Top EU official acknowledges mistakes made during visa liberalization process

YUNUS PAKSOY @yunuspaksoy
ISTANBUL
Published
An accord between Brussels and Ankara in March 2016 envisaged visa-free travel into the Schengen zone for Turkish citizens, however, the bloc has failed to keep its promise.
An accord between Brussels and Ankara in March 2016 envisaged visa-free travel into the Schengen zone for Turkish citizens, however, the bloc has failed to keep its promise.

An official of the EU told Daily Sabah that mistakes were made in the visa liberalization process for Turkish citizens, which was promised as a part of a migrant deal, while several high-level diplomats expressed that they are expecting a gesture from Ankara to normalize relations

A top EU official admitted to Daily Sabah that the European Union has made several mistakes since last year during Turkey's visa liberalization process.

An accord between Brussels and Ankara in March 2016 envisaged visa-free travel into the Schengen zone for Turkish citizens as well as other incentives in favor of migrants in the country, but the visa liberalization process has been dead in the water as of October 2017 amid unprecedentedly sour Turkish-EU relations.

The high-level EU official, speaking on the condition of anonymity, said that some mistakes were made by the 28-nation bloc itself over the course of the process.

In May 2016, Ankara came on the verge of completing the visa liberalization process when the EU suggested that Turkish counterterrorism laws must be revised. Waging an all-around war at the time against the PKK and Daesh, Ankara vehemently contested the idea.

"We will go our way, you go yours," President Recep Tayyip Erdoğan said in response to Brussels, adding: "The EU is telling us to change our laws on combating terrorism. They are allowing terrorists to raise tents and then come with such requirements."

The journey that began around 18 months ago with the historic migrant deal comes down to seven outstanding criteria. The European Commission demands that Ankara fulfill seven remaining criteria from a total of 72, including "revising legislation and practices on terrorism in line with European standards."

As the possibility of Ankara revising its anti-terrorism laws is next to zero, and the EU, led by Chancellor Angela Merkel's Germany, bashes the Turkish government for alleged human rights violations and arbitrary judicial processes, visa-free travel has not appeared on the horizon for a long time.

Recalling Brusselss' arguments at the time, including the renewed conflict between the Turkish military and the PKK and Kurds fleeing the region, possibly to Europe, the top EU official said the double standards were applied to Turkey. Ukraine, which has been experiencing a war within its borders for more than three years, was granted visa-free travel some five months ago.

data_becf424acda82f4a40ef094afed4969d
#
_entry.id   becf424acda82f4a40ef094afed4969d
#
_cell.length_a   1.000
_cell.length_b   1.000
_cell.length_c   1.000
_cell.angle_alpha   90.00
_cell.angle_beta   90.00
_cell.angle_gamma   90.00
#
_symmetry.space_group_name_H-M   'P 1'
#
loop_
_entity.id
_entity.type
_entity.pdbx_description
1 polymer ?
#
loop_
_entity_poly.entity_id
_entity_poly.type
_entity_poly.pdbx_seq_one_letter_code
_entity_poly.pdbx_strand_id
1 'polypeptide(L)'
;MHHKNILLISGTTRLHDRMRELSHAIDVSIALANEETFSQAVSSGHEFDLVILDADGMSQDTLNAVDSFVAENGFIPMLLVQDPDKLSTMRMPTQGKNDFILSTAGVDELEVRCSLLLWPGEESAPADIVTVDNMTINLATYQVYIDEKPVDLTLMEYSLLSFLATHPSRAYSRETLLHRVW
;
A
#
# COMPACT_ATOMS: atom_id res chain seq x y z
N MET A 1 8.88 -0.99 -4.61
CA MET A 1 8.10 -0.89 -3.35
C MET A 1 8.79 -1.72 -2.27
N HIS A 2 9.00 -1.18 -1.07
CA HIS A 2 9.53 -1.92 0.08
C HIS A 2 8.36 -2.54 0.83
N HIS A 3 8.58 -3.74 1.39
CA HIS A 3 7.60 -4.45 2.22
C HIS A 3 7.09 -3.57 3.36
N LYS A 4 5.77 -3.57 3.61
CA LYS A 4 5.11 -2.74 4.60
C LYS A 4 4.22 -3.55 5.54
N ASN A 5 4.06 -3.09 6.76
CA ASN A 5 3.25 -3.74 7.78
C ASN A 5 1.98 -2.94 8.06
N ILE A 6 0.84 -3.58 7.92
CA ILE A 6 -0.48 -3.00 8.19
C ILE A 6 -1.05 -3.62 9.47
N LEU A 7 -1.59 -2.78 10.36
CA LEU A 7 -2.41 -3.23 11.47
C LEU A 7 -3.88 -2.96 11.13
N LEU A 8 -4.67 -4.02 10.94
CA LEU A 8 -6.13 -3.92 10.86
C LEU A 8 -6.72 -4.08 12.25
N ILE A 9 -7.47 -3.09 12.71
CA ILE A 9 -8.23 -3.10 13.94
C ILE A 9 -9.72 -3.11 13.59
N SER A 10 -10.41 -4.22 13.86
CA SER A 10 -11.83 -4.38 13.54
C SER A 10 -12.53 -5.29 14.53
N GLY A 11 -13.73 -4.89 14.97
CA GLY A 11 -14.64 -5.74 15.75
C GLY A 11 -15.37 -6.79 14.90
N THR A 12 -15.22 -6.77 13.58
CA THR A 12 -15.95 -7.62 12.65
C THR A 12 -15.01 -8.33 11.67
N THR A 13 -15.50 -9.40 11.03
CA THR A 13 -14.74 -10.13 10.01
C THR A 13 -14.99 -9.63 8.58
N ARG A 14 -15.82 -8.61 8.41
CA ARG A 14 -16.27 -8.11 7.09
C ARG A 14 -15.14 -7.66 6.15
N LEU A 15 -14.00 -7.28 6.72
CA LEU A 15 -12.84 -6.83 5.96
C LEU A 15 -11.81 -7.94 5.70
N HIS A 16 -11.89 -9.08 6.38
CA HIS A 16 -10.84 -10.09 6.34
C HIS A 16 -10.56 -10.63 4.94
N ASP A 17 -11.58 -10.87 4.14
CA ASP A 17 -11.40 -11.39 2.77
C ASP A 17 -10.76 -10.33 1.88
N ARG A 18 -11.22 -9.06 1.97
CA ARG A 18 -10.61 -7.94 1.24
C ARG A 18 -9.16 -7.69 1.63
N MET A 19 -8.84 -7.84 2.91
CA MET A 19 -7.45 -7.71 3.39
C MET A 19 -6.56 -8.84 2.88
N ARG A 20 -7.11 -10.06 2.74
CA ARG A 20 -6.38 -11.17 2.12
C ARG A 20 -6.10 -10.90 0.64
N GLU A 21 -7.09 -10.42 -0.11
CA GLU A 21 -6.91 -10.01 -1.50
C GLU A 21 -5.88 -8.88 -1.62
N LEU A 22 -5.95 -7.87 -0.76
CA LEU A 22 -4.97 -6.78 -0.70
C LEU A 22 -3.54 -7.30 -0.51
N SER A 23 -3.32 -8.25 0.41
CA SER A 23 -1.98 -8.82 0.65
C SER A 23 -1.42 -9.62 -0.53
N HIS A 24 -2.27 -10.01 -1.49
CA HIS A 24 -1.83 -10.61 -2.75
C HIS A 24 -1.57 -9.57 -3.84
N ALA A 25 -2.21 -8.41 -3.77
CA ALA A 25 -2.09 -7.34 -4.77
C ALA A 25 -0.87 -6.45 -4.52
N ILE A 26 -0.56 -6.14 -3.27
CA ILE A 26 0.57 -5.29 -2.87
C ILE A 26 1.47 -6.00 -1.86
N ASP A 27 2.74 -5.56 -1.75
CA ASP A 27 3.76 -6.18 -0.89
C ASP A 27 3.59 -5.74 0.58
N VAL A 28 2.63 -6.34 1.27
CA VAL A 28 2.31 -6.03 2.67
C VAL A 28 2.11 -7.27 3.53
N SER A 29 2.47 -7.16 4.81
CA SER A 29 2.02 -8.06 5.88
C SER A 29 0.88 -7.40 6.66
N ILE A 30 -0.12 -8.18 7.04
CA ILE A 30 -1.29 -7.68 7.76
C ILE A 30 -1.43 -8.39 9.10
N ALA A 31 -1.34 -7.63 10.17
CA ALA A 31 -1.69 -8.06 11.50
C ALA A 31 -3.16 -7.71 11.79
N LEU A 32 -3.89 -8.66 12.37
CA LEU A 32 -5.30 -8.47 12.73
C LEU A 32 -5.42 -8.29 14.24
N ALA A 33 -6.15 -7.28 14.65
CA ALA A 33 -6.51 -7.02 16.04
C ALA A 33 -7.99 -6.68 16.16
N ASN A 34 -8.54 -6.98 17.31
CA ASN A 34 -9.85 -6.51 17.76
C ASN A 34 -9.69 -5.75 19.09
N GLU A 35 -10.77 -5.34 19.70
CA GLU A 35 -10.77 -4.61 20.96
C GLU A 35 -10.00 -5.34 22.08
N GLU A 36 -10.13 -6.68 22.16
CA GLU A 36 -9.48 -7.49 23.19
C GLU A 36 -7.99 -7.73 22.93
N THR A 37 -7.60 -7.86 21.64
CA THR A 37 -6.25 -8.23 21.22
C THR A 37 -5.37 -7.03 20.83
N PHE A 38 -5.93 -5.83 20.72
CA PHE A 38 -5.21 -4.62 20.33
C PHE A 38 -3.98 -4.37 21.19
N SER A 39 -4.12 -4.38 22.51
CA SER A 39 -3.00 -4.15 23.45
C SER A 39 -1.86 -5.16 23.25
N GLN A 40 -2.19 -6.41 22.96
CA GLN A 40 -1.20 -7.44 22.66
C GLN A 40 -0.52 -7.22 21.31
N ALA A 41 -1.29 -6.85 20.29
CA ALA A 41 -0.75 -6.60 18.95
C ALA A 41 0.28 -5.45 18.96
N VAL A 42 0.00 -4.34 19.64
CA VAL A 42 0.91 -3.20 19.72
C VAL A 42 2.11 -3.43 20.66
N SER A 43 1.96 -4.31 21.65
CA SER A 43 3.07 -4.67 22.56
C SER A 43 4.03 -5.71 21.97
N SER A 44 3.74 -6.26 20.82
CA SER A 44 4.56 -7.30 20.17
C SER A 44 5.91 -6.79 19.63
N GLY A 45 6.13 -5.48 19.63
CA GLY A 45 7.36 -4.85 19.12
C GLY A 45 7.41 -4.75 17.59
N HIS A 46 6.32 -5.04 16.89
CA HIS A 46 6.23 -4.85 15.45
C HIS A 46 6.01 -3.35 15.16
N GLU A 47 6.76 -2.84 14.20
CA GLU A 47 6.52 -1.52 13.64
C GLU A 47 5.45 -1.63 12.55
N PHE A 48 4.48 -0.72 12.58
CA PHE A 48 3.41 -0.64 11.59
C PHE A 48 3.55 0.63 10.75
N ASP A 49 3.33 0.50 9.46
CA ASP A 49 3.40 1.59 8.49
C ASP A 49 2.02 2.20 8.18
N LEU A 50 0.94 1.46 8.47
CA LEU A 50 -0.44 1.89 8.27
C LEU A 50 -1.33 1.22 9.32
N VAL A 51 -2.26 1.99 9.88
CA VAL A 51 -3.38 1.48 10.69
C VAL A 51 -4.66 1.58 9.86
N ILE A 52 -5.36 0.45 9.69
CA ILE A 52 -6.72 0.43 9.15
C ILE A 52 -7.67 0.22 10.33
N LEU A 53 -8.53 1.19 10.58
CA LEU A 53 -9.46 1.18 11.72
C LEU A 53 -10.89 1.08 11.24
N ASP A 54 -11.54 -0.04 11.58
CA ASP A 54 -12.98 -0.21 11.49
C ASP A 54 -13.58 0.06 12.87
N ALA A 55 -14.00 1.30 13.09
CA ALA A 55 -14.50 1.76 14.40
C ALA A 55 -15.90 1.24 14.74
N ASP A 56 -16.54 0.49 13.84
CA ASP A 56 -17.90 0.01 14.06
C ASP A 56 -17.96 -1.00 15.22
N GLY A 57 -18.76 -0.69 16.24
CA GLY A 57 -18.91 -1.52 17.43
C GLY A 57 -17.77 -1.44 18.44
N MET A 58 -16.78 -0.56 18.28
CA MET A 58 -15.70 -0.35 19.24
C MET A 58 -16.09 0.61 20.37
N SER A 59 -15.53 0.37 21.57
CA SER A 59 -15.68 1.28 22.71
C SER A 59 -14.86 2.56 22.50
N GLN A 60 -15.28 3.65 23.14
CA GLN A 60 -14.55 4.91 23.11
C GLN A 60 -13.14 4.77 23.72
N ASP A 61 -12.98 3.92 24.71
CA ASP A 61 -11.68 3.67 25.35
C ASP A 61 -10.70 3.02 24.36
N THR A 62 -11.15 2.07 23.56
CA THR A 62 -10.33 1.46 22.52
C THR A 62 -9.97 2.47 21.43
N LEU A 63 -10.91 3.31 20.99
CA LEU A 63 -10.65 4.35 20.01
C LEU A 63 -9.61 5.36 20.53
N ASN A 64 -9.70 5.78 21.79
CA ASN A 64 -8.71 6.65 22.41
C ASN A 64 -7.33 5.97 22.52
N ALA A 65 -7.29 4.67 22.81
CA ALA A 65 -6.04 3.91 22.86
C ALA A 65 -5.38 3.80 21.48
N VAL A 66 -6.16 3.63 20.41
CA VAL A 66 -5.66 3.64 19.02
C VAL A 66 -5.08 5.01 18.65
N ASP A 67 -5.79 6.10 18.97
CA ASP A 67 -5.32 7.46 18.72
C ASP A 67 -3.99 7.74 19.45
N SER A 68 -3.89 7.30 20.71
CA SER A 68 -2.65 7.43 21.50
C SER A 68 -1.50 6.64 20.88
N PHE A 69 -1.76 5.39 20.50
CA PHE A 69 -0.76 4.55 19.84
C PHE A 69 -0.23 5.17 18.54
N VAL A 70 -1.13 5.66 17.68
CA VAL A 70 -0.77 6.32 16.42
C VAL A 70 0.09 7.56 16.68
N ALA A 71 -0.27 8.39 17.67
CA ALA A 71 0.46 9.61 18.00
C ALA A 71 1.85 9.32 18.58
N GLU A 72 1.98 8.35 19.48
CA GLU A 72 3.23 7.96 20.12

Even though the visa-free travel process seems to have been forgotten in Ankara amid an overwhelming sequence of regional crises, Erdoğan remembers.

"[The EU] did not keep their promises on the visa issue. Latin American countries, which are no way related [to Europe], were included into the Schengen zone while Turkey has not been," he said last month.

BRUSSELS EXPECTS GESTURES FROM ANKARA FOR NORMALIZATION

Apart from the figuratively dead visa liberalization process between Ankara and Brussels, Turkey's full membership bid has also been nowhere near completion. Ankara's recent exchange of stern ultimatums and harsh words with Berlin brought relations to a halt.

The senior EU official and several high-level diplomats from EU member states in Ankara told Daily Sabah that the European Union expects gestures from Turkey. Drawing attention to EU citizens jailed awaiting trial in Turkey, the EU official and the diplomats, who also wanted to remain anonymous, said that Ankara needs to make a move toward normalizing ties.

As a glimmer of hope seems to have appeared in the wake of the EU's message to Turkey, European Commission President Jean-Claude Juncker, who delivered a speech in European Parliament in mid-September, believes "Turkey has been taking giant strides away from the European Union for some time." He called on Ankara to "let our journalists go."

The general mood in Ankara has recently been that the relationship with the 28-nation bloc could be normalized after the German elections on Sept. 25. That being said, presidential spokesman İbrahim Kalın said in an article in Daily Sabah that it may not be as easy as it seems.

"We are not prepared to accept double standards, threats and outright hostility," Kalın said.

While the EU seeks gestures and concrete steps from Ankara for the ties to be reconciled, the Turkish government has other demands. Underscoring the EU's double standards, Kalın stressed that Brussels "must engage Turkey as an equal partner." The presidential spokesman also said that Schengen visa liberalization "should have been granted to Turkish citizens many years ago."

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